We Are UTSA—A Top-Tier Campaign
One hundred and twenty million dollars could buy 315 Lamborghini Aventadors, which sell for almost $381,000 apiece. It could buy a brand-new 64–gig-iPad for every one of the 129,877 residents in the South Texas city of McAllen—with some left over.
Or it could provide 2,000 students like Dan Rossiter—a computer science major with a 3.9 GPA—a full ride at UTSA. The money could also be used to underwrite 120 endowed chairs like the one held by College of Engineering Dean Mauli Agrawal, a leader in his field.
UTSA officials are hoping the funds will secure scholarships, endowed chairs and much more.
In April, UTSA made history by embarking on the first capital campaign in the university's 43 years.
The goal is lofty: to raise $120 million by 2015 to fund scholarships, aid faculty research, support new institutes and centers, and enrich the student experience. Officials went public with the campaign after reaching more than 78 percent of the goal.
First came a $2.5 million gift from Valero Energy Foundation for graduate student research support. That was matched in full by the Texas Research Incentive Program, resulting in one of the university’s largest corporate gifts.
Then came a mega–microscope. With $1.2 million from the Robert J. Kleberg Jr. and Helen C. Kleberg Foundation, UTSA acquired the world’s most powerful microscope, which can magnify objects 20 million times their original size.
"I knew we were on our way," said Marjie French, vice president for university advancement. "The Kleberg gift...gave us momentum. It gave us a shot in the arm and we could say people really believe in us. They want to invest in us in a big way."
But it was a surprise gift from the estate of a retired schoolteacher, Mary E. McKinney, that provided the biggest boost—up to $28 million for student scholarships.
"This gift has already begun transforming students’ lives," French said.
When UTSA embarked on the path to becoming a Tier One university, joining elite research institutions in the country, it became apparent that more support would be needed. At the same time, state funding continued to slump even as operating costs increased.
"There has been a steady decline in state funding going on for about 20 or 30 years now," said Provost John Frederick. About 28 percent of the university’s more than $400 million budget is funded through state appropriation. "So when you see a decline in state support and an increase in real expenses, the only place you can make that up without help is by raising student tuition and fees.
"But we are fully understanding of the quandary it puts our students in in an economy that is struggling to come out of a recession. We know that families of students are struggling to make those ends meet and struggling to meet the cost of higher education."
So French and her team came up with a plan. University officials identified where money was needed most and set a goal of raising $120 million. After extensive research, they determined that the majority of the funds would go to attracting and retaining outstanding faculty; offering more undergraduate scholarships and graduate fellowships; establishing and supporting more centers, institutes and programs; and enhancing student life.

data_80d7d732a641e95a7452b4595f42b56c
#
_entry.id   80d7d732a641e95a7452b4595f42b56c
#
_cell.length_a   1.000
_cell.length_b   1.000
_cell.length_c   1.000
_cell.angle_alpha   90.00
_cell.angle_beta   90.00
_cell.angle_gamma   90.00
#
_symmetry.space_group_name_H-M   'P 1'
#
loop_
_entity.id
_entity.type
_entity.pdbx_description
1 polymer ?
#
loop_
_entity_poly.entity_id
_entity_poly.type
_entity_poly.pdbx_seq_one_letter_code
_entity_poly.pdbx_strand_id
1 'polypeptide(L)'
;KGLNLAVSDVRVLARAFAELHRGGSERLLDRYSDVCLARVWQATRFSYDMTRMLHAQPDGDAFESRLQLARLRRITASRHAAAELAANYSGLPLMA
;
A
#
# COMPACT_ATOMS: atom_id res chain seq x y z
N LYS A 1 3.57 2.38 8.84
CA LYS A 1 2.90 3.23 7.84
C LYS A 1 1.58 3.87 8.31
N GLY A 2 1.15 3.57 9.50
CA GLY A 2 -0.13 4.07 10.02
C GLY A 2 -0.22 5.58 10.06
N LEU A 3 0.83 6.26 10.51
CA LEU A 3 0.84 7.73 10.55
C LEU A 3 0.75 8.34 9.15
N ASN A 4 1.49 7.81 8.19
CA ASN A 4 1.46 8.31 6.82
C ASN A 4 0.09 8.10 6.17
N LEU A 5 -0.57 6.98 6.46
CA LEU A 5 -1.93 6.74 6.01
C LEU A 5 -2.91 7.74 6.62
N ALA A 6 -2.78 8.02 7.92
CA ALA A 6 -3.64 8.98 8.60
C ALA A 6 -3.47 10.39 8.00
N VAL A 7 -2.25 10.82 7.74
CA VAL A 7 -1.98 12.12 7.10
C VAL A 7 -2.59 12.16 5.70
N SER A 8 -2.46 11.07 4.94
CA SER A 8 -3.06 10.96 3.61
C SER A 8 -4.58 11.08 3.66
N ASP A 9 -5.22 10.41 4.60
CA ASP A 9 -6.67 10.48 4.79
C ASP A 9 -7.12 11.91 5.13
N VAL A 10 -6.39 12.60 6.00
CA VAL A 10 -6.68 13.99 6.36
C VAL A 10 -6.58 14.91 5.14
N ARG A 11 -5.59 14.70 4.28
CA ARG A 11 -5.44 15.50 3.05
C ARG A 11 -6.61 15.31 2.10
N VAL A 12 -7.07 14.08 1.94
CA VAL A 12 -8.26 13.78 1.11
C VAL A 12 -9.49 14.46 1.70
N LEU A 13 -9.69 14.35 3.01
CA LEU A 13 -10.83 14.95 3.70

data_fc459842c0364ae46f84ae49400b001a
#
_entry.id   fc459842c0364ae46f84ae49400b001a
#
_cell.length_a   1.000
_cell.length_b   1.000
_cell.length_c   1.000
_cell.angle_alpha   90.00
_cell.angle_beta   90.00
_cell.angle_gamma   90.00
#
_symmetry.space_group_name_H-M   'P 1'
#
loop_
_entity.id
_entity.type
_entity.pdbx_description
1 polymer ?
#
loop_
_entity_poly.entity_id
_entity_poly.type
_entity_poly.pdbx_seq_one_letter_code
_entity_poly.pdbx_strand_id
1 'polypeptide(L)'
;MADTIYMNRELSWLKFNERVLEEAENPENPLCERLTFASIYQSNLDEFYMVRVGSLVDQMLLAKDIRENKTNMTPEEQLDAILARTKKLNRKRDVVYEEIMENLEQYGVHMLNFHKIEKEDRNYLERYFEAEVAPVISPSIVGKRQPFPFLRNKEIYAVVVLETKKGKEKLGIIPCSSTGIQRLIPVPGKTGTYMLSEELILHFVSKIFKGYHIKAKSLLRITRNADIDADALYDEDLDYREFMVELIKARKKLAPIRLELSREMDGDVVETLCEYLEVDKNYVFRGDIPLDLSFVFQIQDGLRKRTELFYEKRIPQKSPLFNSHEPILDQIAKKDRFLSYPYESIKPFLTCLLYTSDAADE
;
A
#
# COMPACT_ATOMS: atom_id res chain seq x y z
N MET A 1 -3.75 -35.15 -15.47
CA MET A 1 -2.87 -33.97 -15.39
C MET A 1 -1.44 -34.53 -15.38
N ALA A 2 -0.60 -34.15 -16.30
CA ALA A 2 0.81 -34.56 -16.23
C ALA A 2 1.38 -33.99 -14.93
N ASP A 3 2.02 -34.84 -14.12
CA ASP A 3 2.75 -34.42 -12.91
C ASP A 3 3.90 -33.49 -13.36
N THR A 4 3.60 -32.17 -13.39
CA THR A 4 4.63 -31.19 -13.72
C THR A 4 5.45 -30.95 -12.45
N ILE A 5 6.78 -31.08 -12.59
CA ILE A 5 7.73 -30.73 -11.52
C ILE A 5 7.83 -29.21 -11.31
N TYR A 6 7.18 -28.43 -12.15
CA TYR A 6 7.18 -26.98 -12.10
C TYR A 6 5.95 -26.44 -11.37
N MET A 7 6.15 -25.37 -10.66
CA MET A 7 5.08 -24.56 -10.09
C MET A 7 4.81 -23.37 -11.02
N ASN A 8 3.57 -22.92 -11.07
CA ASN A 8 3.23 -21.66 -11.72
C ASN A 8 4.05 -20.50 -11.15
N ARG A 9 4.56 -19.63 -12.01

Almost every gift donated to the university since 2009 has gone
toward the capital campaign, and that will continue until 2015.
Donors can decide where their money will go.
"Our job is to match the donor’s interest with what we’ve identified as key strategic needs," French said. "Because if we planned a fundraising program within a vacuum, at the end
of the day, we wouldn’t be creating the kind of impact we
need to have to achieve our goals."
Campaign chair Jim Bodenstedt ’96 said the effort is a chance
to create a strong university support network, build a culture of
philanthropy and share the impact with the community.
"People need to know the long-importance of the
campaign to students and the community by what’s learned
and later accomplished by the people who attend school
here," he said. "Sixty to 70 percent of students who graduate from UTSA stay in the community and continue to contribute.
We know they’re not only helping for today, but they’re
helping for tomorrow."
At the campaign’s end, UTSA will look more like a Tier
One university, with even more faculty members who are
leaders in their fields as well as equipment and facilities to
better support cutting-edge research. And more students will
get the financial support they need to have access to the best
the university can offer.
"So I think the role a capital campaign can play is to help
those students achieve their dreams of education by relieving
a little bit of the extra strain that our costs might put on them,"
Frederick said. "The difficulty in any kind of economic recession
is [that] resources dry up but our needs don’t. This is an
area where I think our friends in the community really make a
And with the birth of UTSA football, a growing alumni base
that now exceeds 88,000, and steady student enrollment, UTSA
is becoming San Antonio’s university, French said.
"The community wants us to be very, very good because
we’re transforming a lot of lives," she said.
But, Bodenstedt added, there is still more to do.
"Historically we haven’t invested as much as a community
in UTSA as we should," he said. "It’s time that we do. Our future
depends on it."